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cuviper commented Jan 22, 2018

FWIW, in the Itanium C++ ABI (used by many targets), 2.2 POD Data Types says:

If the base ABI specifies rules for the C99 type _Bool, then bool follows those rules. Otherwise, it has size and alignment 1.

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withoutboats commented Jan 22, 2018

@rfcbot fcp close

Based on the survey done over the last few days, I propose to close this PR (which adds a lint based on the fact that bool is unspecified) by specifying the representation of bool:

  • bool has the same representation as the platform's _Bool type.
  • We document this, and also document that on every platform we currently support, this means that the size of bool is 1.
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rfcbot commented Jan 22, 2018

Team member @withoutboats has proposed to close this. The next step is review by the rest of the tagged teams:

No concerns currently listed.

Once these reviewers reach consensus, this will enter its final comment period. If you spot a major issue that hasn't been raised at any point in this process, please speak up!

See this document for info about what commands tagged team members can give me.

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rkruppe commented Jan 22, 2018

Why that way around and not the alternative? (Specify how bool currently behaves, and document that this matches _Bool on all platforms we support)

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withoutboats commented Jan 22, 2018

Why that way around and not the alternative? (Specify how bool currently behaves, and document that this matches _Bool on all platforms we support)

People could come to the conclusion that they need a c_bool type for their FFI to be forward compatible with platforms we don't yet support. I think defining it as the same representation as _Bool / C++ bool makes it the least likely someone does something painful to avoid entirely hypothetical problems.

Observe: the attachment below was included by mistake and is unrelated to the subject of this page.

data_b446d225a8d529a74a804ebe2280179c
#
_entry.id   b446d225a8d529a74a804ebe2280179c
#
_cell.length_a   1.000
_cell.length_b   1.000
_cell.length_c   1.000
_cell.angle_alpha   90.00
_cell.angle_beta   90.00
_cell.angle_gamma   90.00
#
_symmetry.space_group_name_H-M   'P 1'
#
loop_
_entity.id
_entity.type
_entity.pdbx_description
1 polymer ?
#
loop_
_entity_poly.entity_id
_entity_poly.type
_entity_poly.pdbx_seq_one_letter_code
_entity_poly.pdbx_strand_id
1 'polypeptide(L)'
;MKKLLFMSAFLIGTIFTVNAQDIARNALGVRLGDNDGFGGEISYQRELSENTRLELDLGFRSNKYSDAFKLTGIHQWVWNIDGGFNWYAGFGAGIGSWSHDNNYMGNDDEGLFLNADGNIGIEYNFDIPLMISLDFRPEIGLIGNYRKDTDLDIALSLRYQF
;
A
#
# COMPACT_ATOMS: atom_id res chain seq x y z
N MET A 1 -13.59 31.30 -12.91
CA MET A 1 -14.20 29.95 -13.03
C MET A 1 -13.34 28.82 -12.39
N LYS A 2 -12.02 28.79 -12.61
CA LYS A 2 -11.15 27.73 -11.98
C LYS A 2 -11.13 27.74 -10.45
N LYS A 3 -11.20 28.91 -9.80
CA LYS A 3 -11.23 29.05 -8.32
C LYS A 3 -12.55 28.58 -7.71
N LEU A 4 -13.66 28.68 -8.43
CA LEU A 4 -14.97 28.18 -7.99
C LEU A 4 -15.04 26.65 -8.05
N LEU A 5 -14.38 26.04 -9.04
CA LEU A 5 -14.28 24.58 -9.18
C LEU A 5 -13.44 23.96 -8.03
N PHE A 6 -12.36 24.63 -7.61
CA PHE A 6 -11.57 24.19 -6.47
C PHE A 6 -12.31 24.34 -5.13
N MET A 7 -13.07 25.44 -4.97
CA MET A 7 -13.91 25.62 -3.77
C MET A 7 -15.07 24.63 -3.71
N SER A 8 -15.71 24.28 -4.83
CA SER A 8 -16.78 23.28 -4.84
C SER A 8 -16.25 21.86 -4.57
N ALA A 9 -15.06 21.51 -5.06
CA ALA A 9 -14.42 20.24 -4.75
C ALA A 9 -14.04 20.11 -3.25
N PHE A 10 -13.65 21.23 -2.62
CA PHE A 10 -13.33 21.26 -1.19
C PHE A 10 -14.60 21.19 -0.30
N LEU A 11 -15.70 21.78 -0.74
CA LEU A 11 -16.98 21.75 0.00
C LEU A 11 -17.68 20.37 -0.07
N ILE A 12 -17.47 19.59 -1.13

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est31 commented Jan 22, 2018

@withoutboats do I understand you correctly that this "close" FCP also functions as a "merge" FCP for #46156 ?

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withoutboats commented Jan 22, 2018

I think we should merge that PR and also somewhere (the reference?) clarify precisely that it has the same representation as _Bool.

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nikomatsakis commented Jan 23, 2018

@withoutboats agreed; I was going to propose the same.

@cuviper thanks, just what I wanted to know

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est31 commented Feb 1, 2018

friendly ping @jseyfried , your mark is missing.

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nikomatsakis commented Feb 1, 2018

I took the libery of tagging for @jseyfried

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rfcbot commented Feb 1, 2018

🔔 This is now entering its final comment period, as per the review above. 🔔

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est31 commented Feb 2, 2018

Closing in favour of #46156